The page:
C23: Maiolica dish with trophies and grotesques
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© The Holburne Museum of Art, Bath
|Title||Maiolica dish with trophies and grotesques|
|Object type||In category: Ceramics » Dish|
|Place of origin||Europe » Southern Europe » Italy » Central Italy » Marche » Urbino|
23.8 cm diameter
|Materials & techniques||
|Description||Round maiolica dish with deep central well and broad rim (tondino). Grotesques and trophies painted on rim, initials G and M, cross and foliage device painted in central well.|
|Marks and inscriptions||
|Notes||This type of decoration, known as grotteschi, became fashionable in Renaissance Italy following the discovery in Rome, in about 1480, of Emperor Nero’s Golden House. The excavated palace contained amazingly well preserved wall paintings. The ornaments that made up the designs, including foliage, ribbons and chimerical creatures, provided maiolica painters with a rich source of inspiration. The versatility of the motifs gave artisans the means to fulfil the Renaissance market’s appetite for beauty, abundance, caprice and wit.
The dish is decorated with 'grotesque' ornament a candelieri, a type of symmetrical design that 'grows' from a single point in the composition. The decorations are painted in grisaille – which means that instead of using the bright colours seen in other dishes the decoration is designed to resemble sculpture. The grisaille here is painted in a cool stone colour with a bluish tint and opaque white used to highlight the forms of the chimerae. The device comprising the initials G and M, the double cross and the stylised foliage is painted in a deep inky blue on a bright yellow ground. The central cavetto in this dish is flattened off at the bottom, a narrow ornamental border has been painted, in lighter blue, around this central, circular flat area.
The rim of the dish is painted all over with the grotesque design on a bright blue ground. The very edge of the dish is painted bright yellow. The pattern around the rim includes motifs of classicising trophies and also grotesque ornament in the form of two chimerical, serpentine beasts. They are characterised as male (on the left) and female (on the right), giving a clue to the meaning of the trompe l’oeil inscription, AMORE, the Italian word for love. The dish may have been part of a set commissioned to mark the occasion of a marriage. In the sixteenth century maiolica was a rapidly growing industry, as much as an art, and was available to a wide market of consumers that encompassed a newly-emergent ‘middle class.’ The initials G and M interlinked in the centre could indicate that the owners of this service were not high-ranking enough to have an actual coat of arms.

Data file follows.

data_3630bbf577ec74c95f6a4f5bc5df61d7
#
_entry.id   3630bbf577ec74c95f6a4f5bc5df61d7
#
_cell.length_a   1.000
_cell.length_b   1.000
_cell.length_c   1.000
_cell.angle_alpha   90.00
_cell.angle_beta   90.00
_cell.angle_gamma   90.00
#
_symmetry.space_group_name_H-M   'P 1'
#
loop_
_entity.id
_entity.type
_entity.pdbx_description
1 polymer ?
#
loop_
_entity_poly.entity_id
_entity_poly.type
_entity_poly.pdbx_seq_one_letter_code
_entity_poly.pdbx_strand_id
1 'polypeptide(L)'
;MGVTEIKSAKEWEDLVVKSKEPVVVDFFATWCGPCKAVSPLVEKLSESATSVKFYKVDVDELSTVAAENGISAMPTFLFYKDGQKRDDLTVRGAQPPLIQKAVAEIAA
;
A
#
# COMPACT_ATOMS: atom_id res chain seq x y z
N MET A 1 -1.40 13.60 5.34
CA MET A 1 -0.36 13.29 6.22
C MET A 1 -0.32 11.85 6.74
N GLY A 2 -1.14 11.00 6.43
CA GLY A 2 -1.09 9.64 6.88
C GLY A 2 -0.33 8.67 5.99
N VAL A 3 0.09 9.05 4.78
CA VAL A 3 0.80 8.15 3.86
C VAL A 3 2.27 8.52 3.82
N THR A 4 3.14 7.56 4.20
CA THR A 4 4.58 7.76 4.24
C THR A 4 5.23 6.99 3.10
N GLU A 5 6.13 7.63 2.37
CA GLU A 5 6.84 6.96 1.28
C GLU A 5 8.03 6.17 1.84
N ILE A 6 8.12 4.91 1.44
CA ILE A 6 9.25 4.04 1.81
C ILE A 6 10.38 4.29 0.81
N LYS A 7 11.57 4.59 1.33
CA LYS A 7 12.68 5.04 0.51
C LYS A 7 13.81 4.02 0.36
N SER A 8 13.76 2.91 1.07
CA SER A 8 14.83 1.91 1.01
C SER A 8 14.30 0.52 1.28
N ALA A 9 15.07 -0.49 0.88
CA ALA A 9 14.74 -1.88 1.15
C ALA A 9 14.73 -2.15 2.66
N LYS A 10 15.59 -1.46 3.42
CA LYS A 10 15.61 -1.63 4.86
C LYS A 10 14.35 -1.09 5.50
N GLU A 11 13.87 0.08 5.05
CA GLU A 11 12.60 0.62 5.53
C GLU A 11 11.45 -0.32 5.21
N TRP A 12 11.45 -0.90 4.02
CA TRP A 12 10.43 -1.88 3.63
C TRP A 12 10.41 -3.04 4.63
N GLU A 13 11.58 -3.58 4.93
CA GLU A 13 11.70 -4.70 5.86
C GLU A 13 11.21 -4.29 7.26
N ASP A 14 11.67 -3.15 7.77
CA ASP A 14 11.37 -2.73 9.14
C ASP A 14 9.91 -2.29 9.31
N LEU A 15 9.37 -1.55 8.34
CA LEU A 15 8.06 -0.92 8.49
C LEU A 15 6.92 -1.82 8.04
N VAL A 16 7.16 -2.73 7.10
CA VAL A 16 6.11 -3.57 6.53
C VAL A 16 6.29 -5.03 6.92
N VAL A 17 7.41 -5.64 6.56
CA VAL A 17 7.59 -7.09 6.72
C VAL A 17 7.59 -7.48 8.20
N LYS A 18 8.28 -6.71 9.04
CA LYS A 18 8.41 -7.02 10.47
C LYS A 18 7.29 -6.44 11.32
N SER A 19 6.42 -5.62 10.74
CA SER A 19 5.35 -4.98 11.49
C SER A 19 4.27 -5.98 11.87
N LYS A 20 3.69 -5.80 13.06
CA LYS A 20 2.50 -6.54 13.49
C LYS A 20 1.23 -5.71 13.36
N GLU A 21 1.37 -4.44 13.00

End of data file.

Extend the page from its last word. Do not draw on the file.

There is a close relationship between this dish and dishes C42 and C43 at the Wallace Collection. C42 is almost identical to the British Museum’s dish, dated 1529 (Reg. no. BM. 1995) and an undated dish in the Museo Civico, Pesaro. The relationship between this group of dishes is sufficiently close that one has to assume that they are the products of a common workshop. It is interesting to note that, while the Wallace’s C43 and the BM dish have a far darker blue ground, which gives them a distinct look, the Wallace C42 and Holburne C23 are both dated to 1526 and share extremely similar colours. The ground and the grotteschi themselves being a bright, saturated blue in contrast to the ultramarine and sober, realistically stony grisaille of the later dishes. The 1529 British Museum dish has lustre dropped into grooves highlighting the scrolling foliage of the design and this points to Urbino over Castel Durante as there is more documentary evidence confirming that dishes were sent from Urbino to Gubbio for lustering.
The History of the Holburne Collection » The Collection » Ceramics
|Provenance||Sir Thomas William Holburne (1793-1874); by whom bequeathed to Mary Anne Barbara Holburne (1802-1882), by whom bequeathed to the Museum|